Citigroup's dispute with Visa U.S.A. may be a mixed blessing for the Department of Justice's antitrust prosecution against the bank card associations.
If Citi concentrates its credit card activity with MasterCard, it would satisfy the government's desire that big banks make a firm choice of brand.
But the realignment might also make it harder to prove that Visa and MasterCard do not effectively compete against each other because of their common bank ownership.
The Citi-Visa split may be to the credit card case what the America Online-Netscape merger announcement is to the Microsoft antitrust trial. Microsoft lawyers in Washington are arguing that the deal underscores how competitive the software market is.
"I would imagine that DOJ would be applauding this move," antitrust lawyer Joe Sims of Jones, Day, Reavis & Pogue in Washington said of Citigroup's apparent defection to MasterCard. "If DOJ is being pragmatic about it, they wouldn't care whether it is the market or their litigation that forces change."
Still, legal experts do not expect the government to withdraw its suit. After three years of investigating, said an attorney close to the litigation, "they want to get something out of it. They are not going to fold."
Justice Department spokeswoman Gina Talamona said, "Based on the reports, it's a step in the right direction." But "Citi is only one bank, and we are looking for greater competition industrywide, between all card networks, including American Express and Discover."
Only one other large bank, Bank of America, has explicitly publicized its support for the kinds of changes Citi was apparently seeking in discussions with Visa and MasterCard. Both banks support moving the association logo to a less prominent position on the card.
Justice could decide to target other aspects of the card industry.
"The Microsoft litigation taught us that once the government gets in there and studies an industry, its initial allegations may not pan out," said Geraldine M. Alexis, an antitrust attorney with the Chicago firm Sidley & Austin. "But the government often finds new information during the course of an investigation."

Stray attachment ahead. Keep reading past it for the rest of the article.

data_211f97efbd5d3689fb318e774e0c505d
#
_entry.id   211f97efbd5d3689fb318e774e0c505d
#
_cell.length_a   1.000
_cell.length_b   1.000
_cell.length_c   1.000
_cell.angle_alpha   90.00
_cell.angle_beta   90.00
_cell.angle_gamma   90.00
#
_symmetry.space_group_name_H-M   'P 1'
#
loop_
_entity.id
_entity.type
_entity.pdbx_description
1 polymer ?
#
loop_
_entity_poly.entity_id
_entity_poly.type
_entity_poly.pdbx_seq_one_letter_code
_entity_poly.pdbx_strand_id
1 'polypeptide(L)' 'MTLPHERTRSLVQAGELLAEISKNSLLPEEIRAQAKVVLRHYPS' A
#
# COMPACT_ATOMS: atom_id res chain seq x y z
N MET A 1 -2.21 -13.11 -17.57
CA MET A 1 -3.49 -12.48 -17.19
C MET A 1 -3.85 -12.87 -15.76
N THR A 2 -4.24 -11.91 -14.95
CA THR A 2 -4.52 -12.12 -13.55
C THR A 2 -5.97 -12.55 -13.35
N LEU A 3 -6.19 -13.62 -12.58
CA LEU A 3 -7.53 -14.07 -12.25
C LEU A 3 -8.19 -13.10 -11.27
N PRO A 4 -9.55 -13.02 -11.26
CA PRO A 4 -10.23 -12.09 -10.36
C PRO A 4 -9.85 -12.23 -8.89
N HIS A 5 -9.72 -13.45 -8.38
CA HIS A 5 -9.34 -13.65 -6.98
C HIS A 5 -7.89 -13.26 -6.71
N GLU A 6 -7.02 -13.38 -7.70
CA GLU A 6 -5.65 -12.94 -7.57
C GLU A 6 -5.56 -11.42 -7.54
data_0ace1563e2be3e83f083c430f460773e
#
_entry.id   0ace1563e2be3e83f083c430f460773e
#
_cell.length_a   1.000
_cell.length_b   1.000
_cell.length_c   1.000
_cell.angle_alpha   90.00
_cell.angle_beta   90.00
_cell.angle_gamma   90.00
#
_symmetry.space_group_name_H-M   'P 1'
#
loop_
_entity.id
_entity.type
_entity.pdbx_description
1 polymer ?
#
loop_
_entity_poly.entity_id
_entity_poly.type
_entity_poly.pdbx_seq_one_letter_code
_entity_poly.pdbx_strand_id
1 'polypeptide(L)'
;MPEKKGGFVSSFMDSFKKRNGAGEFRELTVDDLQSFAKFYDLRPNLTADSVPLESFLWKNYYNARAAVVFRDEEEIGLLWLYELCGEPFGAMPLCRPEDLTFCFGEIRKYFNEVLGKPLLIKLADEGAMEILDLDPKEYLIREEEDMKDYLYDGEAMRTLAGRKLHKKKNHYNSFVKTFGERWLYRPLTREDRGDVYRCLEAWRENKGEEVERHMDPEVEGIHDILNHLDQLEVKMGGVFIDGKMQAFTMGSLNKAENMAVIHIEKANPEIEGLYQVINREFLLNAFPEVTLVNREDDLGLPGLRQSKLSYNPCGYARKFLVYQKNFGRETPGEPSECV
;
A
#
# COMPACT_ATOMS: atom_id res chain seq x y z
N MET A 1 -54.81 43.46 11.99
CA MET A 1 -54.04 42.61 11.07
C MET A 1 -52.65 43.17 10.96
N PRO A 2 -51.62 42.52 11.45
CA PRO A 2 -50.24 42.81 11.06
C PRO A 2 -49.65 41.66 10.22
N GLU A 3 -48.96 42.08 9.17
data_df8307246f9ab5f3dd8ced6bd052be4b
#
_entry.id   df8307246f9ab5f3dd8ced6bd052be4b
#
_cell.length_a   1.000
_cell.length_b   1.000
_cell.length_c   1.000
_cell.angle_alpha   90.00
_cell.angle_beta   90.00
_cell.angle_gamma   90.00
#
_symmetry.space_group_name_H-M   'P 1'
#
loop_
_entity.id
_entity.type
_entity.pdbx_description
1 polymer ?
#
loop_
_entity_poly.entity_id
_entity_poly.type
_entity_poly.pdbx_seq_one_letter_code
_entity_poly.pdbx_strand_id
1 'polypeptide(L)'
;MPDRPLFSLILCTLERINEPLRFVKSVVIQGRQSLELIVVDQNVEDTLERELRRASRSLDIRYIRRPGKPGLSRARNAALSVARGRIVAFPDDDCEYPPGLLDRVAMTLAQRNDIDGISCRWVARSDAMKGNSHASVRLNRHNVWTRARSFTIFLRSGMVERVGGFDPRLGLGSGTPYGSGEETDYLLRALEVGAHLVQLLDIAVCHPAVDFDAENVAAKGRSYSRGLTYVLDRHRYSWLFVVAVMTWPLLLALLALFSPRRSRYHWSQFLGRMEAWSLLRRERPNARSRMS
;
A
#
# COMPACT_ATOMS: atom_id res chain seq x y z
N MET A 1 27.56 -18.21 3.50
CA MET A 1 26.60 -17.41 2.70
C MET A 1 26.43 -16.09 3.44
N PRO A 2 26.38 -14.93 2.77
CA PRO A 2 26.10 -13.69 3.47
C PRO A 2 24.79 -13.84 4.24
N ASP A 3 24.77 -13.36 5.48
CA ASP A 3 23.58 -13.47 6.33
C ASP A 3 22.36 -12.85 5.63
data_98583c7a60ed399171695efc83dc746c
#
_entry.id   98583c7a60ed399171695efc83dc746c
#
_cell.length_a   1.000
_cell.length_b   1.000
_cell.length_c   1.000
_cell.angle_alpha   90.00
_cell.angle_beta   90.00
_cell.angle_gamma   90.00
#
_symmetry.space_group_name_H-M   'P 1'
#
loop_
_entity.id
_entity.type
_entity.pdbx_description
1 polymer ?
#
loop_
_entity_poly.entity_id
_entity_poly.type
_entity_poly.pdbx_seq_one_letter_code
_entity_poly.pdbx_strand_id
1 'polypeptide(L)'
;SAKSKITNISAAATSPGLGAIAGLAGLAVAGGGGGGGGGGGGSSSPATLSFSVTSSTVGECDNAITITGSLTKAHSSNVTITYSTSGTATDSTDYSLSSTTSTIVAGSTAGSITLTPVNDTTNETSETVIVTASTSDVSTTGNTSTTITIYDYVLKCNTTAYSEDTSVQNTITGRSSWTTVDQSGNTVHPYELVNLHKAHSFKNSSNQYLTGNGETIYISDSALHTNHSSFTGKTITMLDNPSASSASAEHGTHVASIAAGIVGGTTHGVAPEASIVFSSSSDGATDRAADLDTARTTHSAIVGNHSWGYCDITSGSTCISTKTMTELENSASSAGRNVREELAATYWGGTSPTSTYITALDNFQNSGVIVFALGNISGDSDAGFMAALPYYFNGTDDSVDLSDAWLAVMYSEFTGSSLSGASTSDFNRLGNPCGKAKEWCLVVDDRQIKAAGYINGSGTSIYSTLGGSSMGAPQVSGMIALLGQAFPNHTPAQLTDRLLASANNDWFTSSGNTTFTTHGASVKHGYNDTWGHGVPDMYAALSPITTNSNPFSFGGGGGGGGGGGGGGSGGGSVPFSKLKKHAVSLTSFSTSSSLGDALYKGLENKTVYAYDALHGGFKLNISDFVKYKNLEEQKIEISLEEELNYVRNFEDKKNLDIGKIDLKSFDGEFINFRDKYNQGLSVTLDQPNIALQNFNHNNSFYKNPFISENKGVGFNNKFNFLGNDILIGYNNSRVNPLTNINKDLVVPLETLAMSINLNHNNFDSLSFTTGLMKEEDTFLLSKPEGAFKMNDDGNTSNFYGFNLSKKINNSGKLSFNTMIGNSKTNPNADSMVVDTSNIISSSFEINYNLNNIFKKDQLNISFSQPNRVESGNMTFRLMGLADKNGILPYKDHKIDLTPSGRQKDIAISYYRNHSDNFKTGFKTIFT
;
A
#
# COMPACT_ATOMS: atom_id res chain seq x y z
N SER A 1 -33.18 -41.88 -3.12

Ms. Alexis pointed to the fact that Justice recently took over the Federal Trade Commission's investigation into Visa and MasterCard debit products. "Antitrust cases take on a life of their own once they are filed." Ms. Alexis said.
Another attorney, who asked to remain anonymous, said Citigroup's view of network competition-such as that among Visa and MasterCard and American Express-appears to be at odds with Justice's.
"The Department of Justice seems to have the view that network competition should be nurtured," said the source.
"But Citi's view is that the associations' role should be reduced to an acceptance mark, with no significance beyond that."
The government is sure to ask to what extent will Citigroup participate in Visa's governance. If Citi remains active in important Visa committees even while pledging allegiance to MasterCard, "the government's point about interlocking governance will still be valid," said another attorney.
No one disputes that some change is in the wind.
According to sources familiar with Visa, an informal policy requires banks represented on Visa's board to maintain Visa's branding on approximately 70% of their portfolios.
In its lawsuit, the government said banks should be "dedicated" to one or the other brand. "The notion of a loyal board is operative at Visa," said the source.